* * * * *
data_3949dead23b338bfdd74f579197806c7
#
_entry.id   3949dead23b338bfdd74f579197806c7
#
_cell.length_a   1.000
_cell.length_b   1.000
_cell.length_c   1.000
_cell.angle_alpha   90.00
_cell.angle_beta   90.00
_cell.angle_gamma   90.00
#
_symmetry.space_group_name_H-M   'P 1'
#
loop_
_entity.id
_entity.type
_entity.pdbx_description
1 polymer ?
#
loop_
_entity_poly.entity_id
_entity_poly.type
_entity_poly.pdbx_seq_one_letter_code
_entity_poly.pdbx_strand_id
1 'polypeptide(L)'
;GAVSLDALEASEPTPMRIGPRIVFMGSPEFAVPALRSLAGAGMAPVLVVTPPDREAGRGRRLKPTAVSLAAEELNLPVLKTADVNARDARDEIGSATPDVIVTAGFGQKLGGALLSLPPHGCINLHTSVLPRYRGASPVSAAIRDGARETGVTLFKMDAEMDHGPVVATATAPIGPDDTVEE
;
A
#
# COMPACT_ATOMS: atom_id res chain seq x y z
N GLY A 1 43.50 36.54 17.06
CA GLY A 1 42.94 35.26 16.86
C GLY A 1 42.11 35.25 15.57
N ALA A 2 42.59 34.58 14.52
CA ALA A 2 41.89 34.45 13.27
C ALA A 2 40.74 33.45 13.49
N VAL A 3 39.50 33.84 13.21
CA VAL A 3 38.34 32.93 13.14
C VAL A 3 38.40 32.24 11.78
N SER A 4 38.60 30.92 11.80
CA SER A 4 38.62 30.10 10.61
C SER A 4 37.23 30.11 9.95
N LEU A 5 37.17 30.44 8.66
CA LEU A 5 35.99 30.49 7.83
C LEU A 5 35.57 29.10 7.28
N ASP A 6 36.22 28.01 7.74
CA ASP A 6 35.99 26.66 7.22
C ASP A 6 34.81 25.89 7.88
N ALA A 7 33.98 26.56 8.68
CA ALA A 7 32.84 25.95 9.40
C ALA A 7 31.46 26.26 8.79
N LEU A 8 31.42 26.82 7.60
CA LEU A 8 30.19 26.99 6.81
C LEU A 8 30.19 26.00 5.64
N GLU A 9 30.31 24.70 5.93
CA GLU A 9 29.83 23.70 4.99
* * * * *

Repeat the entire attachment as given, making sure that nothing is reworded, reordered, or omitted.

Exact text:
data_3949dead23b338bfdd74f579197806c7
#
_entry.id   3949dead23b338bfdd74f579197806c7
#
_cell.length_a   1.000
_cell.length_b   1.000
_cell.length_c   1.000
_cell.angle_alpha   90.00
_cell.angle_beta   90.00
_cell.angle_gamma   90.00
#
_symmetry.space_group_name_H-M   'P 1'
#
loop_
_entity.id
_entity.type
_entity.pdbx_description
1 polymer ?
#
loop_
_entity_poly.entity_id
_entity_poly.type
_entity_poly.pdbx_seq_one_letter_code
_entity_poly.pdbx_strand_id
1 'polypeptide(L)'
;GAVSLDALEASEPTPMRIGPRIVFMGSPEFAVPALRSLAGAGMAPVLVVTPPDREAGRGRRLKPTAVSLAAEELNLPVLKTADVNARDARDEIGSATPDVIVTAGFGQKLGGALLSLPPHGCINLHTSVLPRYRGASPVSAAIRDGARETGVTLFKMDAEMDHGPVVATATAPIGPDDTVEE
;
A
#
# COMPACT_ATOMS: atom_id res chain seq x y z
N GLY A 1 43.50 36.54 17.06
CA GLY A 1 42.94 35.26 16.86
C GLY A 1 42.11 35.25 15.57
N ALA A 2 42.59 34.58 14.52
CA ALA A 2 41.89 34.45 13.27
C ALA A 2 40.74 33.45 13.49
N VAL A 3 39.50 33.84 13.21
CA VAL A 3 38.34 32.93 13.14
C VAL A 3 38.40 32.24 11.78
N SER A 4 38.60 30.92 11.80
CA SER A 4 38.62 30.10 10.61
C SER A 4 37.23 30.11 9.95
N LEU A 5 37.17 30.44 8.66
CA LEU A 5 35.99 30.49 7.83
C LEU A 5 35.57 29.10 7.28
N ASP A 6 36.22 28.01 7.74
CA ASP A 6 35.99 26.66 7.22
C ASP A 6 34.81 25.89 7.88
N ALA A 7 33.98 26.56 8.68
CA ALA A 7 32.84 25.95 9.40
C ALA A 7 31.46 26.26 8.79
N LEU A 8 31.42 26.82 7.60
CA LEU A 8 30.19 26.99 6.81
C LEU A 8 30.19 26.00 5.64
N GLU A 9 30.31 24.70 5.93
CA GLU A 9 29.83 23.70 4.99